A 35 year old Mitcheldean man accused of rape has stood trial twice this year and still does not know his fate – because both juries have been unable to agree on verdicts.
Aaron Thomas’ first trial in January this year ended with the jury at Gloucester Crown Court being discharged because they were split.
Last week a retrial has taken place with a new jury at Cirencester Courthouse - and they, too, have been unable to reach even a majority verdict.
The judge, Recorder Adam Vaitilingam KC, discharged them and ordered the prosecution to make a decision by tomorrow (Thursday) on whether they will seek a third trial or offer no evidence against Mr Thomas.
He said, however, that it would be ‘exceptionally rare’ for the Crown Prosecution Service to pursue the case to a third trial after having had two ‘hung’ juries.
The case was brought against Mr Thomas after a 28 year old woman alleged that while she was having intercourse with him – with her full consent – on 10 February 2021 when he suddenly withdrew and committed an act without her permission.
Mr Thomas of Eastern Avenue, Mitcheldean, denied raping the woman and maintained that the act was accidental and not deliberate.
After the woman protested and pushed him off her he went downstairs in her home and then texted her saying ‘I’m sorry,’ the jury was told
The woman replied “You knew exactly what you were doing then.’
The woman added “I didn’t consent to it at all. I told you no. ”
“Mr Thomas does not contend that she consented and nor does he argue that he reasonably believed she was consenting.
“His defence is that it did happen but it was accidental,” said prosecutor Anjali Gohil.
After the second jury’s failure today to agree on a verdict, even by a majority of 10-2 or 11-1, the judge told them “It’s a funny thing but sometimes juries feel they have failed if they don’t get a verdict.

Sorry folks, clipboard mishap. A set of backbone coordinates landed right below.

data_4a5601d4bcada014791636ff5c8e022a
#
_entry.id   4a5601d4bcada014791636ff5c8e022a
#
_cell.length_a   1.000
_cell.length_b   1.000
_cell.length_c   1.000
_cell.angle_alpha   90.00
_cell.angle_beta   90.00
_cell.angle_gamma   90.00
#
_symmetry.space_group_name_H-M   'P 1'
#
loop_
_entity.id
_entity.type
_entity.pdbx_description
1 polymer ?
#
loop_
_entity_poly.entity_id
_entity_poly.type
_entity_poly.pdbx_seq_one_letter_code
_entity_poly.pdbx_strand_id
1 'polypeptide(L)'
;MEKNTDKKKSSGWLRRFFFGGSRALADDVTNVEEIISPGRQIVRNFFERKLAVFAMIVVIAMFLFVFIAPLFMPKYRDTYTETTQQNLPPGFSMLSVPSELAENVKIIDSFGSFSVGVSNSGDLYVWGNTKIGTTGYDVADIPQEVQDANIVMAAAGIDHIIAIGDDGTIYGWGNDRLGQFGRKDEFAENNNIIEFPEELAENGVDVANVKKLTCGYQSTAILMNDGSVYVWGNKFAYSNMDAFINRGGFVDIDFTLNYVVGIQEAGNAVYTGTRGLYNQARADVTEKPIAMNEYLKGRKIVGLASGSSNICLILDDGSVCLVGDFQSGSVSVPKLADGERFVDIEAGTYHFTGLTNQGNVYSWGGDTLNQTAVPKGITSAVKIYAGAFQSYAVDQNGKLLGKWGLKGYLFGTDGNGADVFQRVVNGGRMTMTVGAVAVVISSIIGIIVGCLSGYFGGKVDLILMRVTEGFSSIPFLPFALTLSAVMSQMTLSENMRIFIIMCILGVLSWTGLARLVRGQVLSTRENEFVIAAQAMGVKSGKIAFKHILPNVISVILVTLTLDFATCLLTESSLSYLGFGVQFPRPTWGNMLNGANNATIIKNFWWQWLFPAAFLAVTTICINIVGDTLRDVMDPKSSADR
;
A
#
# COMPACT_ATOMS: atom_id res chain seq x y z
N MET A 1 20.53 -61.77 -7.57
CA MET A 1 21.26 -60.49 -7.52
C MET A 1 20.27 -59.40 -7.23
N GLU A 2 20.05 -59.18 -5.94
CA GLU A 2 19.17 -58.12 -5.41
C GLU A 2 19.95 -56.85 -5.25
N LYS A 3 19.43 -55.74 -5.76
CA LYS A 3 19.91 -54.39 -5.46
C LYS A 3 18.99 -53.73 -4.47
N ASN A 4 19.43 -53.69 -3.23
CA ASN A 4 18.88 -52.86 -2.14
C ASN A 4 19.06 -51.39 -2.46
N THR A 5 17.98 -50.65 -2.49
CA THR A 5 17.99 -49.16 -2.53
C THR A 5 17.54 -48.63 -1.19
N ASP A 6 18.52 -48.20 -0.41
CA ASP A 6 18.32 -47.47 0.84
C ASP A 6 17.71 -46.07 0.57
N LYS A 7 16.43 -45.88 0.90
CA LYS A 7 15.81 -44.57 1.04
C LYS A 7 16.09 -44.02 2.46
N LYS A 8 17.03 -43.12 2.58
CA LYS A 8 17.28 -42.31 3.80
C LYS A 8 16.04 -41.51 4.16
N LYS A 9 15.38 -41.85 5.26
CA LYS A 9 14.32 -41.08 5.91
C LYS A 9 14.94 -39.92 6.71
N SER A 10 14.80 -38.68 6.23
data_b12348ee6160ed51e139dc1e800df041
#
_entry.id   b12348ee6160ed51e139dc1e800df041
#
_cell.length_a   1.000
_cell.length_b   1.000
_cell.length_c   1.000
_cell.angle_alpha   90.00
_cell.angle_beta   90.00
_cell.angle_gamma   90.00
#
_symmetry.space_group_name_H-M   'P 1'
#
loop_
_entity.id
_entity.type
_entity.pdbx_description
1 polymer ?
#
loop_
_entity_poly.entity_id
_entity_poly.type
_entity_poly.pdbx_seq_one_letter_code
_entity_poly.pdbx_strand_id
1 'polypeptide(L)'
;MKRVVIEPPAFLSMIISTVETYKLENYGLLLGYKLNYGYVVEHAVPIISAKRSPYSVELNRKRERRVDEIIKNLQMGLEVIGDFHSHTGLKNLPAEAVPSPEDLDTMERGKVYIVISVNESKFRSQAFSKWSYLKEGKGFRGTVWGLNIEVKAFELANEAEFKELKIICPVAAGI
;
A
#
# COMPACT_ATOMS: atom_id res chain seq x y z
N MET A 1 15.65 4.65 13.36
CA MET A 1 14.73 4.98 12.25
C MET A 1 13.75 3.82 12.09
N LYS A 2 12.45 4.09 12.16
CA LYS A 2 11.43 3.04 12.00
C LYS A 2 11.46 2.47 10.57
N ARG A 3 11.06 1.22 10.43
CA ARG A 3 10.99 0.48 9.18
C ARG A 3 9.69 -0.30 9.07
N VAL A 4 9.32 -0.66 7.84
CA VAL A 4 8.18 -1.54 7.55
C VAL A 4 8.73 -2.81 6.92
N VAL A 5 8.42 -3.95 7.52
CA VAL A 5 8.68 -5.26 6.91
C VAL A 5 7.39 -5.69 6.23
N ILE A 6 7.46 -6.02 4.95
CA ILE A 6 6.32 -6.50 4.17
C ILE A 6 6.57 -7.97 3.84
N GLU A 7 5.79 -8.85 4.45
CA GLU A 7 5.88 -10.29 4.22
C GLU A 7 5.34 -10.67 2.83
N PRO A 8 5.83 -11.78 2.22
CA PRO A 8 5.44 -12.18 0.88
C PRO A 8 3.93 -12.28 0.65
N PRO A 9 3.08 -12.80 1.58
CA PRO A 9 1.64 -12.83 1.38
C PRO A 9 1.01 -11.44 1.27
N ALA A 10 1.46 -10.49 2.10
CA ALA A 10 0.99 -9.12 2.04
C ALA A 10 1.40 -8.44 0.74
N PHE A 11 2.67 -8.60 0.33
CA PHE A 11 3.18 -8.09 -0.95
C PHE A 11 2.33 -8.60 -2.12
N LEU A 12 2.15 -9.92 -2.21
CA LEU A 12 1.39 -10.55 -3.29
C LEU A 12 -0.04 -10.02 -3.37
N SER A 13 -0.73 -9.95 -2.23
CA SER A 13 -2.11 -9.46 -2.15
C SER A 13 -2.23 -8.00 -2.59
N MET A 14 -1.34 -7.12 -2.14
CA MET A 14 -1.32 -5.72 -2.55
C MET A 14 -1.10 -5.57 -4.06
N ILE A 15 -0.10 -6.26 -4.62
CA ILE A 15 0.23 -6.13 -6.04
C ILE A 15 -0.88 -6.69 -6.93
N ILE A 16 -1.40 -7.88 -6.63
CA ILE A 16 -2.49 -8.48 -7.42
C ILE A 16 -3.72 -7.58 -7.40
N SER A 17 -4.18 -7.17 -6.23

“Please don’t think that - it is not in any way a failure. It is a product of the way our system works.
“You have to act according to your oath to try the case and I am very grateful for the time you have spent considering this case.
“It was not at all straightforward.
“If it were not for people like you giving up their time for these cases we judges would have to make these decisions and I would hate to have to do that.
“I genuinely think judges get it wrong more often than juries do!”
After discharging the jury said to the prosecutor “I assume the Crown are not going to go to trial again?”
Ms Gohil replied “I am not sure. It would be very rare to go again.”
The judge agreed “It would be exceptionally rare.”
Ms Gohil said she had no instructions at that stage to offer no further evidence and drop the case.
“The officer in the case and myself are of the same mind about it, but others will have to make the decision,” she added.
Recorder Vaitilingam said “The defendant should know the answer sooner rather than later.”
He told Ms Gohil that the CPS must make a decision by 4pm on Thursday, November 16, so that Mr Davies knew the situation within the week.